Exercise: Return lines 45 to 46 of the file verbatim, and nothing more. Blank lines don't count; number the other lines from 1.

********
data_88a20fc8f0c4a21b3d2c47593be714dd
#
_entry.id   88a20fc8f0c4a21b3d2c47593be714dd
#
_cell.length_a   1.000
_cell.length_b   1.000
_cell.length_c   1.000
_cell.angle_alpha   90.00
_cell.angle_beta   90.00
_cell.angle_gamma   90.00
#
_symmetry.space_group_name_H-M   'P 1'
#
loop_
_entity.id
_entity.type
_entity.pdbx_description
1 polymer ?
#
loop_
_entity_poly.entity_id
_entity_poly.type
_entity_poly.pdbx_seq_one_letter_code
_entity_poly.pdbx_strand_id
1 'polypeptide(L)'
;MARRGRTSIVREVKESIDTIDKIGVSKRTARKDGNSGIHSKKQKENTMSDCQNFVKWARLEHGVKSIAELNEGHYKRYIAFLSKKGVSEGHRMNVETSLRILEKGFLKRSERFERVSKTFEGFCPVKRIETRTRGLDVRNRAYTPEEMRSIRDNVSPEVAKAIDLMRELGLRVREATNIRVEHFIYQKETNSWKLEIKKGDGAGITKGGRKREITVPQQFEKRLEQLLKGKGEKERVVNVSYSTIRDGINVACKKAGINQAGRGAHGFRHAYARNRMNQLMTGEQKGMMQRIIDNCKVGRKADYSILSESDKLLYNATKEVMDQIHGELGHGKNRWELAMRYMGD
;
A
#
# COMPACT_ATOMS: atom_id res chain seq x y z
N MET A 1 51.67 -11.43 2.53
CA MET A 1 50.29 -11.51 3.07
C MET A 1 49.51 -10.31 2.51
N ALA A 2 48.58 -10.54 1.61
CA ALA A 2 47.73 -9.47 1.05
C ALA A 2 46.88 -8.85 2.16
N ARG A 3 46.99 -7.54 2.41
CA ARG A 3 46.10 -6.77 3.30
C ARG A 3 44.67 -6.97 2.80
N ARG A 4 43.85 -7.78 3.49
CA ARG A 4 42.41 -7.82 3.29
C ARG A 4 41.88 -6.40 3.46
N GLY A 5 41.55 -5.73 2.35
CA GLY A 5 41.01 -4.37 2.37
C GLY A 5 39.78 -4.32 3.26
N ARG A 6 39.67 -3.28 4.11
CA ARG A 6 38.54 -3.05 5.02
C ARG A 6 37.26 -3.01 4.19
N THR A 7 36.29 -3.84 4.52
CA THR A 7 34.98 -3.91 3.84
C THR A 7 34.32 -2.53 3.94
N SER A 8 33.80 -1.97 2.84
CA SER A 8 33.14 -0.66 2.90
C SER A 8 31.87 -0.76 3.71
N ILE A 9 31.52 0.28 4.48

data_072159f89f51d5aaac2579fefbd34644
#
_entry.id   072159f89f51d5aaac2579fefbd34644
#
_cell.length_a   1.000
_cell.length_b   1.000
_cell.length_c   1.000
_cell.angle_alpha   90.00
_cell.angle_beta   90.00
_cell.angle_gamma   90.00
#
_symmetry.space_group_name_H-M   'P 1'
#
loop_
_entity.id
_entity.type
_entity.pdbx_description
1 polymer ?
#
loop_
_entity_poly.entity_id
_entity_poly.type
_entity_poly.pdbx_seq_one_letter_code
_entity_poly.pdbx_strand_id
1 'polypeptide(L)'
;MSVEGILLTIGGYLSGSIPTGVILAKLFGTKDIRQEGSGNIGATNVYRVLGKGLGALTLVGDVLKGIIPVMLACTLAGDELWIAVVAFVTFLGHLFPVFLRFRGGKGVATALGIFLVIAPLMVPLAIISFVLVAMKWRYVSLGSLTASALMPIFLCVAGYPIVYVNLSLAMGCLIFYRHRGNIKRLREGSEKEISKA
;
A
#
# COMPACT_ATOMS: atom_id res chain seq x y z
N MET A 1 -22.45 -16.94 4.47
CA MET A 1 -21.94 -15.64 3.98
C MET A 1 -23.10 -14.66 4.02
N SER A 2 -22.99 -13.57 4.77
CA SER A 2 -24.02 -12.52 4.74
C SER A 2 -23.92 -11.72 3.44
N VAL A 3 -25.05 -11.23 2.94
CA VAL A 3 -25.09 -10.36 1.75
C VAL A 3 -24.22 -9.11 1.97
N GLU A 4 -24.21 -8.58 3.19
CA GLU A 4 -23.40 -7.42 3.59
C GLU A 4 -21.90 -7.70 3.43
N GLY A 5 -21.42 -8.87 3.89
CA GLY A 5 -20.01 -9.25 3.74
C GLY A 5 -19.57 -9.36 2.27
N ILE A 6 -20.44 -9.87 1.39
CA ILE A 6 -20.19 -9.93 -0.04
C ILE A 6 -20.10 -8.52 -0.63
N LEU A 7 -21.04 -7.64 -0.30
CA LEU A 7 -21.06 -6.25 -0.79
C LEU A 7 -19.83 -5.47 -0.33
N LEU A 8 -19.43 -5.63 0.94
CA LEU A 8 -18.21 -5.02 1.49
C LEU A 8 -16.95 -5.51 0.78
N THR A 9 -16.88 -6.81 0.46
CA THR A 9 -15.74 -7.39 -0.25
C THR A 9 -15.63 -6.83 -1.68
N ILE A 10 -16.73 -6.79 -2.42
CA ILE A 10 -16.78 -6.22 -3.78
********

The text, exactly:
C GLY A 5 39.78 -4.32 3.26
N ARG A 6 39.67 -3.28 4.11